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Bear Teeth Close
Uprising #1
August 21, 2031, Northwest Wyoming, State Highway 296, Dead Indian Pass, about 8,400 feet above she [1] level
The Major looked curiously at the short, ashen ghetto banger in his black sneakers, black sweats, black cargo shorts, black hooded sweat-shirt and black ski cap, his ashy hands doing something that the Major had never seen in all of his Rocky Mountain years, not before he served in the Army or after he retired as a major of the storied Special Forces, a grizzled, gray, green beret.
“Well, I’ll be a goddamned monkey’s uncle! Hell, I’ve hunted and logged in these parts since Christ was a corporal and never have seen such a thing.”
The stumpy hoodrat, only about 5’8” soaking wet if he were a foot, was hand feeding a rock squirrel a Dorito chip, “cool ranch” flavor if he did not misremember the little man’s obsession with that particular flavor from the liquor store foray that precedes all serious hunting excursions into the Rocky Mountain fastness. The little critter was nibbling on the thing as old Ishmael, his boyhood friend from the long ago world before negroes from the coastal flatlands of some distant urban hell fed value-added “food” to once innocent creatures, drawled in his easy high desert way, “I told you, Wolf, this fellow’s a kindred spirit, found him hiking across U.S. Route 40 outside of Cheyenne, in those damned sneakers, with nothing but a bottle of Pepsi for supplies. That’s why I called you. None of our young people are interest in learning the old ways. This fellow here, he’s like us—just different.”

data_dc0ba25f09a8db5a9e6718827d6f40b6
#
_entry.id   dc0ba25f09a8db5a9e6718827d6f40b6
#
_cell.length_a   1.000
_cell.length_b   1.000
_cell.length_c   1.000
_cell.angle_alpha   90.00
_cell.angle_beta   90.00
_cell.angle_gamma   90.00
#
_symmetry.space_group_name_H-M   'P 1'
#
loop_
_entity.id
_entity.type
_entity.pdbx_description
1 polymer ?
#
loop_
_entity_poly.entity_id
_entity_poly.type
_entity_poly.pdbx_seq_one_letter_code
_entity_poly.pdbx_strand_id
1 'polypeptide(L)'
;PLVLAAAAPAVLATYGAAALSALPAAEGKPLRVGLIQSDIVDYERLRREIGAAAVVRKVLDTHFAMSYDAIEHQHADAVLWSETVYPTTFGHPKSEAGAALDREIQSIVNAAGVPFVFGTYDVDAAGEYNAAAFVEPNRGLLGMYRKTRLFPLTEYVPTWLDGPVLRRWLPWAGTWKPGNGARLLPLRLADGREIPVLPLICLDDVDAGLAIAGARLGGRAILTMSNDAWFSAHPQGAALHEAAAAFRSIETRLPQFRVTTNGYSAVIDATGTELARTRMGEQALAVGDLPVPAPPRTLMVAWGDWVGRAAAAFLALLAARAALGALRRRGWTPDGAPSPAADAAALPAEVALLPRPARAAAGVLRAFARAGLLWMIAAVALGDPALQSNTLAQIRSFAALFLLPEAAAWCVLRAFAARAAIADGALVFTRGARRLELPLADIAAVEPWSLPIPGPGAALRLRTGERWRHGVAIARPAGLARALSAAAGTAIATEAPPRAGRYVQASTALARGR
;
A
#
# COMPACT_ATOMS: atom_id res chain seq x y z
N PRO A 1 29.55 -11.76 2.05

The Major snarled, “You mean because he’s a midget, or because Heavenly Father left him in the toaster for too long while he was frying up some eggs?”
As if the Almighty took offense to that statement, a gust of ruthless wind whipped up the canyon and picked that little chip monk up and whirled it around to be dashed to death thousands of feet below on the other side of that short stone wall. The little black, man let go of the corn hip which flew into eternity and with the same hand snatched the little creature out of the snow-devil that had grabbed it—for snow was gathering furiously all around—in August of all times.
“Well fuck me runnin’ Ishmael, I believe your lawn jockey played ball once upon a time. That dog ‘ill hunt!”
As the little man with cannonball shoulders cupped the rock squirrel between his ashen hands and set him down in the angle of the wall and the creature darted into a tiny crevice there, the Major addressed the object of his life-long friend’s curious benevolence, “Well, man, you up for the final hunt of two old poacher’s lives—you afraid a bears, grizzly bears?”
The little man turned and looked up at him, his ashen-tainted ebony face framed by a short white beard and pocked with two gray eyes and quipped, “I afraid of ebryting, Boss—specially pigs. So I spose a bear make no neva mine. I’m in.”
The Major extended his hand and they shook on it and he said, “Good, poaching is one thing. But I don’t litter and leavin’ your black ass out in this shit would qualify.”